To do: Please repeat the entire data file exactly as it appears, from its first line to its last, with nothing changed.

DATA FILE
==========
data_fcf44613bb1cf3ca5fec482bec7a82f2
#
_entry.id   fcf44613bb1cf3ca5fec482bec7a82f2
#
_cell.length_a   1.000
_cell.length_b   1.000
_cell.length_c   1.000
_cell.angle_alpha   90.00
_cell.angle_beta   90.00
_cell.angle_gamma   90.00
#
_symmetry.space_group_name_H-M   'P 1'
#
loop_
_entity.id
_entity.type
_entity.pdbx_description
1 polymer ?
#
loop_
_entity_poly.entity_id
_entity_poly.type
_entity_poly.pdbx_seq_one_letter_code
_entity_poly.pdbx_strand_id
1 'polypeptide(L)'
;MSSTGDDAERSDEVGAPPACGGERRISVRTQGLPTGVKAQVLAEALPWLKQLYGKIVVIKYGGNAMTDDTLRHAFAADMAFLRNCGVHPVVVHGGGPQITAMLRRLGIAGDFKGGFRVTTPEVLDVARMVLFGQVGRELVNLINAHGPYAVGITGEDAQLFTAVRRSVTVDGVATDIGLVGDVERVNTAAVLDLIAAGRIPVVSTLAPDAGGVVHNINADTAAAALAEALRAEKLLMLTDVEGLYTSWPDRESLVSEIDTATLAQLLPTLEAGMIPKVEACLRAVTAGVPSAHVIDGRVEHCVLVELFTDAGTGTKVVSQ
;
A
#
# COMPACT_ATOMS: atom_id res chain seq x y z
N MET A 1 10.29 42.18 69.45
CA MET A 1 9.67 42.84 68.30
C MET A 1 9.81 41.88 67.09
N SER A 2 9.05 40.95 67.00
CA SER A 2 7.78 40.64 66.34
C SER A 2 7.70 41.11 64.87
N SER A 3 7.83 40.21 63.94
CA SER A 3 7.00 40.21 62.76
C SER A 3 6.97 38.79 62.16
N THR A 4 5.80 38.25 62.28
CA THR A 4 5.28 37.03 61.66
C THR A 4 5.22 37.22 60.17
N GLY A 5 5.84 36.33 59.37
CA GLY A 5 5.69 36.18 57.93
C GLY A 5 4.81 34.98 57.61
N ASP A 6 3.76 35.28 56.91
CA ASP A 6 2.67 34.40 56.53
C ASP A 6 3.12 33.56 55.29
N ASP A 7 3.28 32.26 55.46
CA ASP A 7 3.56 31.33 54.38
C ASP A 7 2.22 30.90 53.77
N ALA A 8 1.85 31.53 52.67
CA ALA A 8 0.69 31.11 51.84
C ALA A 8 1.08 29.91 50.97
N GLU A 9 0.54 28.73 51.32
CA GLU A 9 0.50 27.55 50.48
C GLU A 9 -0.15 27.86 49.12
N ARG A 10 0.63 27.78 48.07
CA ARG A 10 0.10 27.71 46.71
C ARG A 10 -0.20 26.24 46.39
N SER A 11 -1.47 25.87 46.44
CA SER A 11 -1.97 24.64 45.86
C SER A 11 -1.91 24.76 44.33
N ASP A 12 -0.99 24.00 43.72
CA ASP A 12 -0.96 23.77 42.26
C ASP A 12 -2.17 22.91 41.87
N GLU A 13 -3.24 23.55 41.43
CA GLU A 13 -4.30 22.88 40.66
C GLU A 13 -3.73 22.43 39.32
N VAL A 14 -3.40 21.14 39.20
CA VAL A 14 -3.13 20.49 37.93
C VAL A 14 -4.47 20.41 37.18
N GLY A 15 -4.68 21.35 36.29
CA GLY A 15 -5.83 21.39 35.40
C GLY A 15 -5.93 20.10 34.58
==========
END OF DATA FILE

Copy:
data_fcf44613bb1cf3ca5fec482bec7a82f2
#
_entry.id   fcf44613bb1cf3ca5fec482bec7a82f2
#
_cell.length_a   1.000
_cell.length_b   1.000
_cell.length_c   1.000
_cell.angle_alpha   90.00
_cell.angle_beta   90.00
_cell.angle_gamma   90.00
#
_symmetry.space_group_name_H-M   'P 1'
#
loop_
_entity.id
_entity.type
_entity.pdbx_description
1 polymer ?
#
loop_
_entity_poly.entity_id
_entity_poly.type
_entity_poly.pdbx_seq_one_letter_code
_entity_poly.pdbx_strand_id
1 'polypeptide(L)'
;MSSTGDDAERSDEVGAPPACGGERRISVRTQGLPTGVKAQVLAEALPWLKQLYGKIVVIKYGGNAMTDDTLRHAFAADMAFLRNCGVHPVVVHGGGPQITAMLRRLGIAGDFKGGFRVTTPEVLDVARMVLFGQVGRELVNLINAHGPYAVGITGEDAQLFTAVRRSVTVDGVATDIGLVGDVERVNTAAVLDLIAAGRIPVVSTLAPDAGGVVHNINADTAAAALAEALRAEKLLMLTDVEGLYTSWPDRESLVSEIDTATLAQLLPTLEAGMIPKVEACLRAVTAGVPSAHVIDGRVEHCVLVELFTDAGTGTKVVSQ
;
A
#
# COMPACT_ATOMS: atom_id res chain seq x y z
N MET A 1 10.29 42.18 69.45
CA MET A 1 9.67 42.84 68.30
C MET A 1 9.81 41.88 67.09
N SER A 2 9.05 40.95 67.00
CA SER A 2 7.78 40.64 66.34
C SER A 2 7.70 41.11 64.87
N SER A 3 7.83 40.21 63.94
CA SER A 3 7.00 40.21 62.76
C SER A 3 6.97 38.79 62.16
N THR A 4 5.80 38.25 62.28
CA THR A 4 5.28 37.03 61.66
C THR A 4 5.22 37.22 60.17
N GLY A 5 5.84 36.33 59.37
CA GLY A 5 5.69 36.18 57.93
C GLY A 5 4.81 34.98 57.61
N ASP A 6 3.76 35.28 56.91
CA ASP A 6 2.67 34.40 56.53
C ASP A 6 3.12 33.56 55.29
N ASP A 7 3.28 32.26 55.46
CA ASP A 7 3.56 31.33 54.38
C ASP A 7 2.22 30.90 53.77
N ALA A 8 1.85 31.53 52.67
CA ALA A 8 0.69 31.11 51.84
C ALA A 8 1.08 29.91 50.97
N GLU A 9 0.54 28.73 51.32
CA GLU A 9 0.50 27.55 50.48
C GLU A 9 -0.15 27.86 49.12
N ARG A 10 0.63 27.78 48.07
CA ARG A 10 0.10 27.71 46.71
C ARG A 10 -0.20 26.24 46.39
N SER A 11 -1.47 25.87 46.44
CA SER A 11 -1.97 24.64 45.86
C SER A 11 -1.91 24.76 44.33
N ASP A 12 -0.99 24.00 43.72
CA ASP A 12 -0.96 23.77 42.26
C ASP A 12 -2.17 22.91 41.87
N GLU A 13 -3.24 23.55 41.43
CA GLU A 13 -4.30 22.88 40.66
C GLU A 13 -3.73 22.43 39.32
N VAL A 14 -3.40 21.14 39.20
CA VAL A 14 -3.13 20.49 37.93
C VAL A 14 -4.47 20.41 37.18
N GLY A 15 -4.68 21.35 36.29
CA GLY A 15 -5.83 21.39 35.40
C GLY A 15 -5.93 20.10 34.58